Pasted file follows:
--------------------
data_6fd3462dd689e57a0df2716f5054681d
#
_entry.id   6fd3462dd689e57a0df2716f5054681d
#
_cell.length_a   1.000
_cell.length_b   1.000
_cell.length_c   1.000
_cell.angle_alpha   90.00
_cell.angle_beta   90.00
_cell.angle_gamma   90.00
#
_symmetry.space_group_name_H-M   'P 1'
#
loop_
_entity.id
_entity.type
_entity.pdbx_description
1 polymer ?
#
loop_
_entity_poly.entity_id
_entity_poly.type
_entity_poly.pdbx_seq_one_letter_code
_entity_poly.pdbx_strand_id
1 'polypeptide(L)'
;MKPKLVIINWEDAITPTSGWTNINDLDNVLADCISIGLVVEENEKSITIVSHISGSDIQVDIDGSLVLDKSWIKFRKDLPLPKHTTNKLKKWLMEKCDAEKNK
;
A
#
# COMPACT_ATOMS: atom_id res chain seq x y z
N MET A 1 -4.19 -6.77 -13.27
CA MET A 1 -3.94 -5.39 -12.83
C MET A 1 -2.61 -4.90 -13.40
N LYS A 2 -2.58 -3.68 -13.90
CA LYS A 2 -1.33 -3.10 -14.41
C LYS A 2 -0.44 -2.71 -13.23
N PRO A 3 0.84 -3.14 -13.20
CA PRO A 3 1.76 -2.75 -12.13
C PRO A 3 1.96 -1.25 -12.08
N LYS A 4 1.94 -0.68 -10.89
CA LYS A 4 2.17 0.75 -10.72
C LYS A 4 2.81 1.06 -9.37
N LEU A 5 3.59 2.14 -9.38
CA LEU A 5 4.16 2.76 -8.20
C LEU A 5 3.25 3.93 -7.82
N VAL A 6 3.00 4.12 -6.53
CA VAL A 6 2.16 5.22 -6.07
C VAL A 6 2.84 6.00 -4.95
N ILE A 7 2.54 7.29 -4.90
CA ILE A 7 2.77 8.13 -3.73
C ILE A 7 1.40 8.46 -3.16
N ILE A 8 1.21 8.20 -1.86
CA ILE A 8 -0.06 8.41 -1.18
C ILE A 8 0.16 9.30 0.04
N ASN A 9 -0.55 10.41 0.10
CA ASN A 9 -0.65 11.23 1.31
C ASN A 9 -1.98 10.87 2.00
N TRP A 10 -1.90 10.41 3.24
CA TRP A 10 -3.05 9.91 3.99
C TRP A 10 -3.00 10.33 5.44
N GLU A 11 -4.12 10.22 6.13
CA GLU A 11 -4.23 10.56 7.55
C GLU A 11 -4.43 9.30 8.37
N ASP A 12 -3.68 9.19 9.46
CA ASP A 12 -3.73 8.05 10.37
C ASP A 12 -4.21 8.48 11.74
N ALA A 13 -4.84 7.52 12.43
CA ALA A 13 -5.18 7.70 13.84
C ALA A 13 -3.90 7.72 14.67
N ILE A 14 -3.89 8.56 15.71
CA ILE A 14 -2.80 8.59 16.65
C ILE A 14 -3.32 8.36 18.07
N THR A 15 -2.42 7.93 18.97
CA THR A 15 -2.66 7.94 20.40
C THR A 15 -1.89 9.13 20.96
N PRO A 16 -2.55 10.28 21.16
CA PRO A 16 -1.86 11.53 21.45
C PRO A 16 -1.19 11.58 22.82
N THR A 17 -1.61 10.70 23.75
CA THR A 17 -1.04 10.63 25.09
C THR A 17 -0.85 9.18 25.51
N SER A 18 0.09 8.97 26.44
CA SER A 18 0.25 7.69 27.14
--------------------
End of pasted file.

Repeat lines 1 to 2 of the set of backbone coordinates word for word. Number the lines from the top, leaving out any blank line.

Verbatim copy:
data_6fd3462dd689e57a0df2716f5054681d
#